27 Ways 'Star Wars: The Force Awakens' Was The Most Feminist Film Of The Year

I never considered myself a hardcore Star Wars fan before, I'll admit. But after seeing Star Wars: The Force Awakens, I might very well be. The newest film been in theaters for less than a week, and I’ve already seen it twice. Because of this, I can happily report that Star Wars: The Force Awakens, is the most feminist film of the year.

Die hard fans of the series were doubtful at first — and after the train wrecks that were Episodes I, II, and III, who can really blame them? What fans hoped would be an epic origin story wound up being a looked down upon series with weak characters, and a lot of WTF moments. (Two words: JarJar Binks.) So when the trailer for The Force Awakens dropped, fans were already hesitant. And then, in what has been traditionally a boys’ club throughout the years, J.J. Abrams dropped a female protagonist into the world. Not only do we get a new female lead in Rey out of this film, but reports surfaced that The Force Awakens passed the Bechdel Test a week before the film dropped.

Given all of these facts, I was excited to see the movie based on the buzz alone. (But still slightly hesitant, because I’m still not over all the midriffs Natalie Portman had to wear as Queen Amidala.) Beyond the Bechdel test, beyond the new female protagonist, lies a decidedly feminist approach to a series that hasn’t stood up to the challenge in installments past. The hints in the trailer of the feminist force awakening carry through to the film. If you’re still on the edge of your seat, wondering if you should see the movie? Put your trust in me, and go see it. Also, stop reading this article, because there are definite spoilers ahead.


Introduction To Rey

Not only is Rey a feminist female lead, but her entire first scene is an action sequence where she's on her own and trying survive. In the first thirty seconds of Rey's screen time, the audience doesn't even see her face. It's impossible to tell if she is male or female, and if that's not a way to introduce a main character, I don't know what is.


Rey's Costume

Rey's costume is practical, unsexy, and beige as hell. She wears pants and a material wrapped around her in a way that doesn't show off curves, attempt to dump cleavage on viewers, or suggest anything aside from the fact that they're practical for a girl who scavenges the desert for a living. And other actors took notice. In an interview with Time, Gwendoline Christie, who plays Captain Phasma, said " It is rare that women get to play a character and below the neck they are really covered up to the extent that you cannot really see the flesh outlines of their body."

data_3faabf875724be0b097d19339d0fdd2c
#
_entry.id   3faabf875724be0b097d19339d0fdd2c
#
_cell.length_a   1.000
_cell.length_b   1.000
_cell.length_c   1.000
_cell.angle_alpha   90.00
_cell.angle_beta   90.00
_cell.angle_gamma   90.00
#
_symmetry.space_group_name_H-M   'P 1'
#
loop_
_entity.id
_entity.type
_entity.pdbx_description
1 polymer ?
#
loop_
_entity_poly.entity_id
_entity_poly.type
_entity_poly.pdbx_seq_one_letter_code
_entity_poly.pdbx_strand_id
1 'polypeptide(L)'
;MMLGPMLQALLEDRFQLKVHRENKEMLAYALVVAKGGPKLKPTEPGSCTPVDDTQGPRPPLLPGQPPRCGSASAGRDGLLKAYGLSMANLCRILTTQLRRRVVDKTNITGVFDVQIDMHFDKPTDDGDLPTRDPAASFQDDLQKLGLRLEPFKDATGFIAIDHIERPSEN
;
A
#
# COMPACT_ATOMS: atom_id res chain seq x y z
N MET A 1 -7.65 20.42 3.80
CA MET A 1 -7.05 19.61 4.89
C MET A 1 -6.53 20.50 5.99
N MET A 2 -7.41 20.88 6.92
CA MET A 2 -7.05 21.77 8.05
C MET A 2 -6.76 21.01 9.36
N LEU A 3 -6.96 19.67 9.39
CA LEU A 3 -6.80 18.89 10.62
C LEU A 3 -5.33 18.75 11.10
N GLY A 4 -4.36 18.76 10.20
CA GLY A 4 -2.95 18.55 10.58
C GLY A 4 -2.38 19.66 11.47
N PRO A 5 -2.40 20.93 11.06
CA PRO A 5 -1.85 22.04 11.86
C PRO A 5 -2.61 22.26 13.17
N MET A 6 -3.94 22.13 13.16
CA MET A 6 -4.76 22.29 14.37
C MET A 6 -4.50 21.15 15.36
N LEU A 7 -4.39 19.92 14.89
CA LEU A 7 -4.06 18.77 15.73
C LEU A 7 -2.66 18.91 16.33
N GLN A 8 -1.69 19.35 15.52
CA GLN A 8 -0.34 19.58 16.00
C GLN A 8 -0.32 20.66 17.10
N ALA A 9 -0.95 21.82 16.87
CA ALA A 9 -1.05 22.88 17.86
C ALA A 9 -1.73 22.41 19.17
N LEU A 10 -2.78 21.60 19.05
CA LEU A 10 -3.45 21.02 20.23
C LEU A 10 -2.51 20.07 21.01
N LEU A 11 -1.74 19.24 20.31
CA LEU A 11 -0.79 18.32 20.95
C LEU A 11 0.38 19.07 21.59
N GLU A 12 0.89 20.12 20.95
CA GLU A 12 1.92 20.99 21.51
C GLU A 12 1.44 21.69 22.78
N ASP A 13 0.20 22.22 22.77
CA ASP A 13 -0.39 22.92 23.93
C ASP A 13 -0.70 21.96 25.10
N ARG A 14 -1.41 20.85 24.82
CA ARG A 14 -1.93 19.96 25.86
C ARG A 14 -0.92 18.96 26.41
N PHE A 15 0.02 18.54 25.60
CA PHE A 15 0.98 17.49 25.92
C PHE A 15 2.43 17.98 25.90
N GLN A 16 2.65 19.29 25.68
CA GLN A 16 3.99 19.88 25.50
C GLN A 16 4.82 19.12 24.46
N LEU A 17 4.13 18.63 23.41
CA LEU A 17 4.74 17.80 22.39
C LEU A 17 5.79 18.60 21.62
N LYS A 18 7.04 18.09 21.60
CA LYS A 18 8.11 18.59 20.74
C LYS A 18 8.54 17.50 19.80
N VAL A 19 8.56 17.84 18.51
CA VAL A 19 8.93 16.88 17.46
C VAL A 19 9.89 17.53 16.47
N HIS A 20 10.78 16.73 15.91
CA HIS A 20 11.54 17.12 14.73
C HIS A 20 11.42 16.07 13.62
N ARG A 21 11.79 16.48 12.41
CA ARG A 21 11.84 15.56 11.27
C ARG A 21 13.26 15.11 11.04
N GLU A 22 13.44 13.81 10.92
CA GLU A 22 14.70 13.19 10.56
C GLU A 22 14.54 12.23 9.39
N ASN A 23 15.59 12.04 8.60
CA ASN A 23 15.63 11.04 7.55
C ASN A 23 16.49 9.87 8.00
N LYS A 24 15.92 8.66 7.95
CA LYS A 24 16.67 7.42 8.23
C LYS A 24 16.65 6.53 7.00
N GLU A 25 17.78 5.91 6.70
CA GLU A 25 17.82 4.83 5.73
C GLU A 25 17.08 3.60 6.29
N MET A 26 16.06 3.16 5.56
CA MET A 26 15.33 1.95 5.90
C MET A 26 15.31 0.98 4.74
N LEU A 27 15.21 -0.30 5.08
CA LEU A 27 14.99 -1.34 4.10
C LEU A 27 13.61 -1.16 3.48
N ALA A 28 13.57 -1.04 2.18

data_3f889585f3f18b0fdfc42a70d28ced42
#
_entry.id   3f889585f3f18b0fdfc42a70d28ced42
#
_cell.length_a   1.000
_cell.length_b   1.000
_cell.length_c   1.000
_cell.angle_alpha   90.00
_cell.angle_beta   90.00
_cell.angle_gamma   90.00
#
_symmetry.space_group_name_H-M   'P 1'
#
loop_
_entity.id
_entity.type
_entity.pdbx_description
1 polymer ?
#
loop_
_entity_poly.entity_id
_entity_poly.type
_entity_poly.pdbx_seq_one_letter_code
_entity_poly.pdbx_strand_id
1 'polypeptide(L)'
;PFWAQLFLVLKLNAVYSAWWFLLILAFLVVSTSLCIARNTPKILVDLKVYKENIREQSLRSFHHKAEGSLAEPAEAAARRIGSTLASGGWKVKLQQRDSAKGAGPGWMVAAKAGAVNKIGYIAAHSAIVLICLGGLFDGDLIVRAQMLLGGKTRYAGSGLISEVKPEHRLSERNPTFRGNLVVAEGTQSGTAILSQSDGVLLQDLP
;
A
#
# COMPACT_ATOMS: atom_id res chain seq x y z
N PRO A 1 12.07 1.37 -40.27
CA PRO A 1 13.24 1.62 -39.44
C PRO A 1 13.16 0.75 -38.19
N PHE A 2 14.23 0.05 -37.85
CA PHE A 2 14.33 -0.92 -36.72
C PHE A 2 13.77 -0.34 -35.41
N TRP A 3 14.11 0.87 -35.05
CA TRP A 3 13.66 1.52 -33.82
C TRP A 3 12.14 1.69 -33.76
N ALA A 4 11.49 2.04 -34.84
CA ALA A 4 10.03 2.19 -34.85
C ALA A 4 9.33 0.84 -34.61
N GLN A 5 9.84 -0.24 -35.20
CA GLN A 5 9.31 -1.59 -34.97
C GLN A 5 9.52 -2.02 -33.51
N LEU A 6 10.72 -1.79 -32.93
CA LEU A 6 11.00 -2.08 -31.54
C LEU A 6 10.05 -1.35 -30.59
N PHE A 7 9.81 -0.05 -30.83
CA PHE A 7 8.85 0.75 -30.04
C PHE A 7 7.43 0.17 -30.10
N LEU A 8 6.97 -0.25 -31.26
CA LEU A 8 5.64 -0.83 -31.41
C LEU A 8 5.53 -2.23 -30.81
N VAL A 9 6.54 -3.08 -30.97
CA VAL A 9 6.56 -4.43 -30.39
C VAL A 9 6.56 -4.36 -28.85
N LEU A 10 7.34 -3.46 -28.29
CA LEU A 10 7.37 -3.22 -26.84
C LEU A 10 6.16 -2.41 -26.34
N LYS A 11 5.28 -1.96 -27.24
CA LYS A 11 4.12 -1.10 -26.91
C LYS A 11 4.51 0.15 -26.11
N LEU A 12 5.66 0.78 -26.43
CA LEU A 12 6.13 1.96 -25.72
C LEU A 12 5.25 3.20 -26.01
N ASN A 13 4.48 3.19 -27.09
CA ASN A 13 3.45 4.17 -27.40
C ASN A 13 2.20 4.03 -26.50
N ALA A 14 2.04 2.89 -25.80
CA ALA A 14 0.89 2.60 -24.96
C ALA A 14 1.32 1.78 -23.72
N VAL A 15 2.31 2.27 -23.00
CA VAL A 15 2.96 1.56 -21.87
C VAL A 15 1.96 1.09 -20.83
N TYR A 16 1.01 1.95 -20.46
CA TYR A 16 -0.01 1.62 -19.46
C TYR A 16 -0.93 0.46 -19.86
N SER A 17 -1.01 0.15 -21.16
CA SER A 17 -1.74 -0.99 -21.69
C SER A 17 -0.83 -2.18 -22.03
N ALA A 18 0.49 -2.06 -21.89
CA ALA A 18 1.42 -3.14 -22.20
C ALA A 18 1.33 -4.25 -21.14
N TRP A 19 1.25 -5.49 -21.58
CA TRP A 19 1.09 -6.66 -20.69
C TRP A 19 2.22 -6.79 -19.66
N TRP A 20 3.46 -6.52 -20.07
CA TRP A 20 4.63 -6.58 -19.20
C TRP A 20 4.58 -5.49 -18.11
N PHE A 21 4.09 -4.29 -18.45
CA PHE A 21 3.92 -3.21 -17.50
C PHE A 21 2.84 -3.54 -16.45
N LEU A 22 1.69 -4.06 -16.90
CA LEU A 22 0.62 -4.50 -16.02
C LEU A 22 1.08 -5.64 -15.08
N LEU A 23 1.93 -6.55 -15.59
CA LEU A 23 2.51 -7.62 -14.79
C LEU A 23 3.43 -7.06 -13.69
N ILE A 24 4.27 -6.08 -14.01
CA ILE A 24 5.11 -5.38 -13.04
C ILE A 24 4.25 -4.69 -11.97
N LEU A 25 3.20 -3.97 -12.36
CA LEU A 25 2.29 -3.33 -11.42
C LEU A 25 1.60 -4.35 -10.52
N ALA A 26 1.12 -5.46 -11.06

Rey Lives Alone

And she does just fine. It's clear that she's been on her own for some time now, from the way that she works, to the way that she eats, and even how she entertains herself. She dreams of something more, and yet she's completely capable on her own.


Rey's First Line Of Dialogue

When a droid tussle interrupts her entertainment for the evening, you get to hear Rey speak her first line. And it's in a foreign language. Can I get a hell yeah? Not only does she make her debut throwing down in one language, throughout the film she comprehends at least four different languages. Her male counterpart? He only understands one.


Rey Saves BB8

Rey saves BB8 , the film's adorable new droid, from a certain parts-selling death, and doesn't ask for anything in return. She's not saving him for her own motivations; she's lending him a hand, because she believes in everyone and everything's worth. She makes this clear when she tells BB8 that the creature trying to trap him, "has no respect for anyone."

Later, when she's offered sixty portions of food (enough to last her for-ev-er) in exchange for BB8 — she turns down the junkyard master, telling him that BB8 is not for sale.


Rey Saves Herself

When Finn (John Boyega) first sets eyes on Rey, she's being pushed into an altercation with two assailants who are trying to snag BB8. Finn's immediate reaction is to play the hero — and yet, as he runs toward her to save the day — Rey takes care of herself, by whooping the two assailants with the help of her trusty walking-stick. As the first scene where Rey encounters dangers, it's so important that she handles things on her own, without the help of anyone, let alone the help of a man.


Rey Doesn't Need Finn's Help

Moments later, when the real trouble arrives, Rey makes it abundantly clear that she can run, fight, and survive without Finn's help. She does, however, offer him a hand when he needs it. Ah, a beautiful and unexpected juxtaposition by the team behind The Force Awakens.


Rey Is A Pilot

As they're running from the First Order, Finn shouts, "We need a pilot!" Rey counters, "We have one!" She's not even fazed when Finn asks, "You?" She then jumps in the pilot's seat and flies the old garbage ship (that happens to be the Millennium Falcon) outwitting the First Order all the while.


Rey Takes Charge